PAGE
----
2. In America, there are 50 States; in Europe there are 50 Countries. Each state and each country has acted differently to the VIRUS with different results. Some reacted poorly . . . New York’s Public Health Commissioner urging everyone to ignore warnings and attend festivals . . . .most have reacted appropriately.

    3. Keep in mind that the wholesale closure of schools only began around the second week of March. It’s easy to throw stones at all those Administrators (say in Michigan, with its great medical schools). It’s easy to say “I would have closed those schools and those beaches and those clubs earlier.” It’s easy to say, “Shut everything down; order everyone to stay home” without weighing the costs and benefits. Experts are weighing the costs and benefits. Governors and Administrators are consulting the experts in their states and making rational, non-hysterical decisions. Remember when Trump ordered travel shut down from China, Joe Biden started talking about “hysterical xenophobia”. Now, Joe’s advise parallels Trump’s.

    4. Each year we lose 30-60,000 to the FLU. Coronavirus is worse than the Flu, more infectious and more severe symptomatically (severe pneumonia requiring ventilators) and a higher mortality rate (about 1.4% of those infected die; almost all elderly with pre-existing medical conditions.) We won’t know the true mortality rate until more have been tested. We don’t quarantine everyone and shut down the economy every year to contain the flu. We don’t ban automobiles (30,000 deaths a year.)

    5. The best minds in medicine, biological sciences (virology, immunology, infectious diseases, epidemiology, the history of medicine) and public health are making the best decisions they can.

    6. The approach to quarantine everyone discounts the adverse mental and physical effects from social isolation, job loss, and disruption of America’s socio-economic fabric. Should we bankrupt the nation? We don’t bankrupt the nation when at war. We accept they’ll be casualties. 50,000 deaths during Vietnam; 400,000 during World War II; 12,000 during the 2009 Swine Flu Epidemic. To order everyone to stay at home throughout the country is draconian, to impose martial law and to compulsorily enforce that order would be akin to sending 20 million U.S. troops to Vietnam to win that war, to discount soldiers’ deaths and civilian casualties in Vietnam, to discount socio-economic suffering in Vietnam, to discount the toll on America’s economy and psyche and moral fabric.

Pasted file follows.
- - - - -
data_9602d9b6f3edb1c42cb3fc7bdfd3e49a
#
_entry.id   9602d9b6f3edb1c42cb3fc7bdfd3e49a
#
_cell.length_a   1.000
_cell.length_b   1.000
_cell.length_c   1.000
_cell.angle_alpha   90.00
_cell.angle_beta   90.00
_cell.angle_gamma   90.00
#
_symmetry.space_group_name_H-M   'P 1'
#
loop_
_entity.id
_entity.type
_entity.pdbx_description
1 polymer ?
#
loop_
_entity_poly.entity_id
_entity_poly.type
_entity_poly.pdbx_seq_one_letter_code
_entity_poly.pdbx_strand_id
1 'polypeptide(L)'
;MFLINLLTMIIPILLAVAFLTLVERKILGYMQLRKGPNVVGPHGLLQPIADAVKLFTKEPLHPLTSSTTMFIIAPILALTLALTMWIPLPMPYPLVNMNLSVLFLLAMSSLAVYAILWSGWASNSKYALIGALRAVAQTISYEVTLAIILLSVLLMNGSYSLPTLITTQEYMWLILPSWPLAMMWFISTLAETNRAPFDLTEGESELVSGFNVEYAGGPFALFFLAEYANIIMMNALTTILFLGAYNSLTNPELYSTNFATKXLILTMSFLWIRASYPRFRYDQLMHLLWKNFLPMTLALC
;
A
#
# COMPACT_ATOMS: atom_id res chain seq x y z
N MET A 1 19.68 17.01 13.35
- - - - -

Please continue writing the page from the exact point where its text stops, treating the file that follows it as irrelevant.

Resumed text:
7. The wars we’ve fought post-Vietnam have been low scale with all volunteers. That’s the model. Today, we try to avoid civilian casualties. Avoid socio-economic dislocation. Today we are trying to battle the virus at the same time as we maintain our economy. Our economic health, our social health, our physical health must all be considered simultaneously.

    8. We do multi-factorial analyses.

    1. William:

      Why statistics are misleading. People volunteer during Vietnam because they were going to be drafted. As someone said: “Many men, who didn’t want to go to war, but knew they were about to be drafted, decided to name their own poison and signed up for an alternate branch of the military like the Navy or the Air Force.”

      1. Few in the scientific or medical community agree with Trump. Dr. Fauci is at war with him.

      2. And some have not acted at all.

      3. Don’t quite follow what your point is other than some attack on Biden.

      4. You’re also suggesting that all the people who have taken strict measures are over reacting to the coronavirus. Don’t you think they know about the flu and auto deaths which you want to bring up even though they have nothing at all to do with the problem. How come you know so much more than these people? What you suggest is that because some die of other events we should not do anything to prevent an equal number or more of dying from the coronavirus. How does that make sense?

      5. The best minds are offering advice to those in charge. Some listen, some don’t. Trump thinks he knows better than all the best minds.

      6. No one has discounted the adverse effects. They all talk about them. They do so in light of the value of life compared to the value of the economy. You are pro-life. Don’t you think that should be the way people think that all life not only that of the womb but that of old folk should be protected? Is a fetus more important than a grandmother? The nation can always recover from an economic problem, no one can come back from death. Your comparison limps. We do need draconian measures. In case you haven’t noticed our cases are going up and up. What’s to stop them. Sending people out to spread the virus among others doesn’t seem to be worth while. Look at Italy. We are trying to prevent that here without even taking the harsh measures Italy has taken.

      7. I suggest the economy must come behind the saving of lives.